For younger children parents can be involved, they can set up an act or just by the adults for the children. Alternatively, it can be asked to children what this moment of the year represents to them? From here research together exactly what could be done with a project’s topics, how do the children and adults together want to represent/celebrate this moment of the year.
From the article of ‘Percorsi Formativi 06’ we read: “The child often finds himself doing what the adult has pre-packaged for him even feeling uncomfortable or embarrassed. Because the play, thus set, implies an exhibition, it is useless to go around it. (…) But the play should be an expressive, creative and rewarding space for all children and it can never be so because the structural principles on which it is set do not really meet the expressive needs of children of this age. (…) There is time for acting! But not in kindergarten. The right time will come when the child, having acquired adequate cognitive skills, will be able to grasp the constructive sense of doing a show. Then he will become passionate, he will truly feel the protagonist of a creative process, and he will be able to enjoy it. In pre-school age, this is not yet possible: the child cannot get excited while he finds himself trying the same scenes, the same things, the same jokes to the bitter end. It is mere repetition ”.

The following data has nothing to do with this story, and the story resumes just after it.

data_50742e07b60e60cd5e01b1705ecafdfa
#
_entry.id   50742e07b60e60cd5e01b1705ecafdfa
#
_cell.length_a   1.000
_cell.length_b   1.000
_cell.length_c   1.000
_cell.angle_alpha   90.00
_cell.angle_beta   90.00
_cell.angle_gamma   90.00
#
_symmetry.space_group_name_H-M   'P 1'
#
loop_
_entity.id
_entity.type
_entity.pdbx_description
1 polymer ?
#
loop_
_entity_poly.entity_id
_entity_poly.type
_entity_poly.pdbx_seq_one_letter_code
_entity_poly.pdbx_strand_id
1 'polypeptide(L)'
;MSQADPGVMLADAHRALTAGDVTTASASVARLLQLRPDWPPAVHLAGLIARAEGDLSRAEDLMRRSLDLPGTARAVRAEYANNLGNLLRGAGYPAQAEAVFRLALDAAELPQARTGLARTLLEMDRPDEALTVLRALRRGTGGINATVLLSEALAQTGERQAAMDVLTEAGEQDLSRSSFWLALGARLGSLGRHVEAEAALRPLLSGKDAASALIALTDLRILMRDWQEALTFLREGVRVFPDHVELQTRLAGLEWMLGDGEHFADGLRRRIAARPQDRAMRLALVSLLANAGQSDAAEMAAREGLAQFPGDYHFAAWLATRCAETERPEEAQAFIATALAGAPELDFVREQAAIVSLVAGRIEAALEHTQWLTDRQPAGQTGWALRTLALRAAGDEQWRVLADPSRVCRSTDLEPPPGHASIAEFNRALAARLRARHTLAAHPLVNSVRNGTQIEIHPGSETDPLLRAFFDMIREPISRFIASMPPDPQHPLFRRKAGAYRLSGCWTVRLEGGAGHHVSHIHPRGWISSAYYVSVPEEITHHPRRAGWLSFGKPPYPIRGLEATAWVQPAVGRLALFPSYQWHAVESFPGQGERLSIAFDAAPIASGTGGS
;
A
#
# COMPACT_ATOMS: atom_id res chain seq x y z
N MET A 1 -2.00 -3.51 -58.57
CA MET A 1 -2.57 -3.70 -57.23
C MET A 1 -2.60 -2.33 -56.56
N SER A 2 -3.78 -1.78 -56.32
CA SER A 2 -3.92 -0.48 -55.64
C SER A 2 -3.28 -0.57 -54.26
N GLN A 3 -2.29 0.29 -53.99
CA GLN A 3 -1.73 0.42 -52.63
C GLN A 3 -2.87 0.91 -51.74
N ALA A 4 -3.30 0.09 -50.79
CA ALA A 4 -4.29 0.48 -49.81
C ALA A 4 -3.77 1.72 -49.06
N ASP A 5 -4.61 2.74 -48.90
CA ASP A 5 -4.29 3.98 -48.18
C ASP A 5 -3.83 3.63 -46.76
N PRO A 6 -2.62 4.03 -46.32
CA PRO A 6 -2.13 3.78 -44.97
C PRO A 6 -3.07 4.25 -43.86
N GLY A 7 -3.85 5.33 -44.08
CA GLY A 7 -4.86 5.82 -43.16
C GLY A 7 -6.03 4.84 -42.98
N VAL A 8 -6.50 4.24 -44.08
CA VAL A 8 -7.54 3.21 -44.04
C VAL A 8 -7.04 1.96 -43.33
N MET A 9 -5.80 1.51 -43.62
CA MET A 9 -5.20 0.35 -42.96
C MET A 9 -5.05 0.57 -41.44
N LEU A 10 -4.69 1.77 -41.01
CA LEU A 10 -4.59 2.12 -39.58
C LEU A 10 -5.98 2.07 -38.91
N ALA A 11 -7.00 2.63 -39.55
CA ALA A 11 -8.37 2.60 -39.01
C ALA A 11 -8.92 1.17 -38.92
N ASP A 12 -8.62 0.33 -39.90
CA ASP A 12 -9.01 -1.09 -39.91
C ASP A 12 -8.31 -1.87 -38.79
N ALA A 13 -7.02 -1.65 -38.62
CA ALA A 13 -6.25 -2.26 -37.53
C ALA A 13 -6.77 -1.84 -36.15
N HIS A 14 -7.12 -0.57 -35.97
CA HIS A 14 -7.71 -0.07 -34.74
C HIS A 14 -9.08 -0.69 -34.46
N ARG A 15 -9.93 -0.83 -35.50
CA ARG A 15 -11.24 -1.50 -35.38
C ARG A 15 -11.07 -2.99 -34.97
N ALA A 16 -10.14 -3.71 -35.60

The article goes on with: “We often hear educators saying: “Children like it and it is not true that it stresses them”: as already mentioned, some children certainly like it but not everyone and I think it is important to work towards a more inclusive ritual, instead of a way that generates strong disparities between those who like and enjoy themselves and who, on the other hand, feels performance anxiety, stress or fear.
“It is useful for memory”: in order to “train” the memory of children, daily readings in services, as well as normal experiences, are enough. It is not necessary to add the play to equip the children in this respect. Above all, learning mechanical jokes that are not really felt or fully understood by children, what’s the point? What real learning can it generate?
It is “nice for parents to assist you”: there is no doubt that the parent feels pleasure in the play, but the school should, by mandate, cultivate childhood and not collude with the parental demands that go towards homologation and poor creative expression of children. The whole “small jobs” discourse already carried out in other articles here is worth;